Dear Beach Community,
I’ve spent the past several days reflecting on the horrific event that threatened our democracy on January 6, 2021. Our campus values make us most supportive of peaceful protest in support of varying points of view, but the mob behavior at our Capitol on January 6 was not a protest; it was a violent insurrection aimed at shredding our Constitution. Being a law and order nation means that we put laws above personal preferences.
Of course, psychologists have long studied “group think” and mob behavior. As social creatures, humans are vulnerable to giving up personal agency and responsibility when swayed by persuasive emotional appeals and the sense that “everyone is thinking/behaving as I am.” Our world history is littered with evidence of the horrible things humans will do to each other when under the influence of ideologies, powerful leaders, and personal fears. As Voltaire famously said in his 1765 essay, Questions sur les Miracles, “Those who can make you believe absurdities can make you commit atrocities.”
Time and time again, however, courts of law have not excused illegal behavior just because lots of others were doing the same thing. Akin, perhaps, to my Mother’s frequent questioning about whether I would jump off the Brooklyn Bridge just because my friends were jumping.
Our U.S. system of law enforcement and courts will decide if those who breached our Capitol Building are guilty of crimes such as murder, robbery, vandalism, forcible entry, and more. Whatever the courts say, those people are not lovable patriots. They are misinformed, incited, white-supremacist, and violent souls who were not fighting for freedom. They were fighting to overturn the will of more than 80 million voters. Please let’s not normalize this event as being a protest or representing some spontaneous rage.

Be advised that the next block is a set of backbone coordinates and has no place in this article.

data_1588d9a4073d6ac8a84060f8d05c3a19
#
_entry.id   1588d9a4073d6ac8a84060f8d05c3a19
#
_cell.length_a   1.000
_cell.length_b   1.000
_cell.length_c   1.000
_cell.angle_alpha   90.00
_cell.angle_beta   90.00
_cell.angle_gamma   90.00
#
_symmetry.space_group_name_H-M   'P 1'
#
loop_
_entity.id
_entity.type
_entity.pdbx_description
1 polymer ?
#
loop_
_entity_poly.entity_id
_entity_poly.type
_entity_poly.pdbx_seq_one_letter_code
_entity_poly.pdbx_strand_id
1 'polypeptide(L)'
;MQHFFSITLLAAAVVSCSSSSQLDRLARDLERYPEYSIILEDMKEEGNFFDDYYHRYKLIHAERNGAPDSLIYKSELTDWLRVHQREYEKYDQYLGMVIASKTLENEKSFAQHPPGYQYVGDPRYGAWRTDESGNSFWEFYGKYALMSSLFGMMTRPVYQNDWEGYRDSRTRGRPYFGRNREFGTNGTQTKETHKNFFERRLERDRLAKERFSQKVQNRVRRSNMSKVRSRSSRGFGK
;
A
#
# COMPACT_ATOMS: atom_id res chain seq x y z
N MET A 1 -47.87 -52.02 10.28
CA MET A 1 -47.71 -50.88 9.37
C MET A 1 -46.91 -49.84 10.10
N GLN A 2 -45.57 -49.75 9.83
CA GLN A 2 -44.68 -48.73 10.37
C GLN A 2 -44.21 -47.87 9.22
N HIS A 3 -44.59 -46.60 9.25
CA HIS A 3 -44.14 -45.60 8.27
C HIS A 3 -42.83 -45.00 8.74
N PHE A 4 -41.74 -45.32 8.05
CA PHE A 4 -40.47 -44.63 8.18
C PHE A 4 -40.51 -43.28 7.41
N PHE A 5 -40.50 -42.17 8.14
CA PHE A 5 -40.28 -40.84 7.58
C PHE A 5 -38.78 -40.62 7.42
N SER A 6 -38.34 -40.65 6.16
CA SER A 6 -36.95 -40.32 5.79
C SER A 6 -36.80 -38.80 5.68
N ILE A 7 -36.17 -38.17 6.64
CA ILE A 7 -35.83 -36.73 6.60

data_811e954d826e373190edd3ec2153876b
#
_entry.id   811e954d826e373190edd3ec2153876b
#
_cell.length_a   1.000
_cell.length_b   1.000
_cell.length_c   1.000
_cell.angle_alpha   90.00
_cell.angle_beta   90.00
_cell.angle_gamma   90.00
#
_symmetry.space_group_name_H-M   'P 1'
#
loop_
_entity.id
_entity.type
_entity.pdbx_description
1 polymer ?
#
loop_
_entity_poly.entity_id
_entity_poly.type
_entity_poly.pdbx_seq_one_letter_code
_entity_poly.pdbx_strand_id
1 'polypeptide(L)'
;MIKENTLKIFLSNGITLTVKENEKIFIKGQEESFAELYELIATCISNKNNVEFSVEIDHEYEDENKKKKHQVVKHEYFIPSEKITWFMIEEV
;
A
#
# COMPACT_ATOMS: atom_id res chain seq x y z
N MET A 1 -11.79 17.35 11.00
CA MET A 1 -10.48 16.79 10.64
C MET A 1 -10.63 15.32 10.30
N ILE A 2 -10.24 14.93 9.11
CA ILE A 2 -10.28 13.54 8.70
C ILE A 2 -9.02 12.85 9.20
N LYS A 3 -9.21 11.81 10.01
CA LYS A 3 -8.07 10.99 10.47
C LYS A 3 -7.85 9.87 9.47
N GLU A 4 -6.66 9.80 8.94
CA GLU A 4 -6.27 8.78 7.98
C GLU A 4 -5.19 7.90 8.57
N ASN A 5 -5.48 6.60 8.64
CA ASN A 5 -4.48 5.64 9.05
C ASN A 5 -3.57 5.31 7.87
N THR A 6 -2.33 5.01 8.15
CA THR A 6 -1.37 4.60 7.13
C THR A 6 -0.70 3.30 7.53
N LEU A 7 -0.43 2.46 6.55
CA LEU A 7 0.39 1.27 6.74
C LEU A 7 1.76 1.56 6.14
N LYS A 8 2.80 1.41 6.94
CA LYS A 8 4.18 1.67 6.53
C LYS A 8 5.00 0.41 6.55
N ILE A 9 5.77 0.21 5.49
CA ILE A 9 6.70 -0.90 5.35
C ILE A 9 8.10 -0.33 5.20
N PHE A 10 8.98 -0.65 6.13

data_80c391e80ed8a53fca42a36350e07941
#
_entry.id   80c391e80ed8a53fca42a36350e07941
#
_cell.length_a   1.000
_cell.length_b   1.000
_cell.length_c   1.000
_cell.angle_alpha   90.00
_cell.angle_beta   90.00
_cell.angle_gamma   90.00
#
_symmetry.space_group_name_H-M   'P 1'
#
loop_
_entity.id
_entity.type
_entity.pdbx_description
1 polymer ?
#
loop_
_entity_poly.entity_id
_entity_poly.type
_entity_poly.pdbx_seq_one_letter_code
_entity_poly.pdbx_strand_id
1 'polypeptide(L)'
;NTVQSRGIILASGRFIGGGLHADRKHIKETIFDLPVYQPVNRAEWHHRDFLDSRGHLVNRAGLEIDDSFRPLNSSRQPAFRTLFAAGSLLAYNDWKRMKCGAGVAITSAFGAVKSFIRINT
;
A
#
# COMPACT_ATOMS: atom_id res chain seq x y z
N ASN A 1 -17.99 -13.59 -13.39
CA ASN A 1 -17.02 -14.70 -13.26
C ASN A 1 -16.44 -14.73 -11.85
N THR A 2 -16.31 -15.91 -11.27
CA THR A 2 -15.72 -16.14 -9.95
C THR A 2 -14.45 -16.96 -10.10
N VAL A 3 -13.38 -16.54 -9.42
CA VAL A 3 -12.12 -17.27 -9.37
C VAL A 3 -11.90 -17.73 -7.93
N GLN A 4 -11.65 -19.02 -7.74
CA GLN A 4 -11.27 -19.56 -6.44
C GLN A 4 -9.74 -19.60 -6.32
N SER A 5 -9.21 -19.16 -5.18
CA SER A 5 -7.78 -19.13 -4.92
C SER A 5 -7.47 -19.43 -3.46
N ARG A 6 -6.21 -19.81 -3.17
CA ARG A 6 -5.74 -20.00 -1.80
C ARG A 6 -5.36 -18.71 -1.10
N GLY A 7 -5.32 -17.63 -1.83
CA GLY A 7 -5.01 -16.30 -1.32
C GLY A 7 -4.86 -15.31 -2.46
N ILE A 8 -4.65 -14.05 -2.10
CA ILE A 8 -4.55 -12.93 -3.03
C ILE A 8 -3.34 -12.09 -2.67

A cornerstone of our democracy is the peaceful transfer of power. It’s understandable to be disappointed when a preferred candidate loses, but it’s illegal to threaten members of Congress for doing their Constitutional duty. It’s delusional not to accept the results of multiple investigations and court cases, including a U.S. Supreme Court decision, as to the veracity of results of the 2020 presidential election.
I write today not to support a political position, but to urge us all to understand that our Constitution gives rights and responsibilities. Loving our nation means using Constitutional avenues to create social change. We will vote again for members of Congress in just two years. That will be consequential. We’ll vote again for a president in four years. That’s the way democracy works.
Our democratic institutions and Constitution are not perfect. Obviously, the Constitution and many state and federal laws and procedures gravely harmed Black and African Americans over the course of our history. Building up our institutions and perfecting them to be truly inclusive is a task ahead of us. The other formidable task that must be accomplished is to build common ground among the American people.
Our campus must play a significant role in being a model of equity. This is a work in progress to which I am committed. Our research and scholarship must also be a source of evidence and shaper of policies about issues of importance to all, for example, health, education, prosperity, racial justice, and community safety. Our teaching must be rigorous and lead to in-depth knowledge about forms of government with a special emphasis on our responsibilities as beneficiaries of living in a nation of laws. Let’s commit to 2021 as a year of illumination for ourselves and for our communities. Let’s be part of building a more perfect union.
Jane Close Conoley, Ph.D.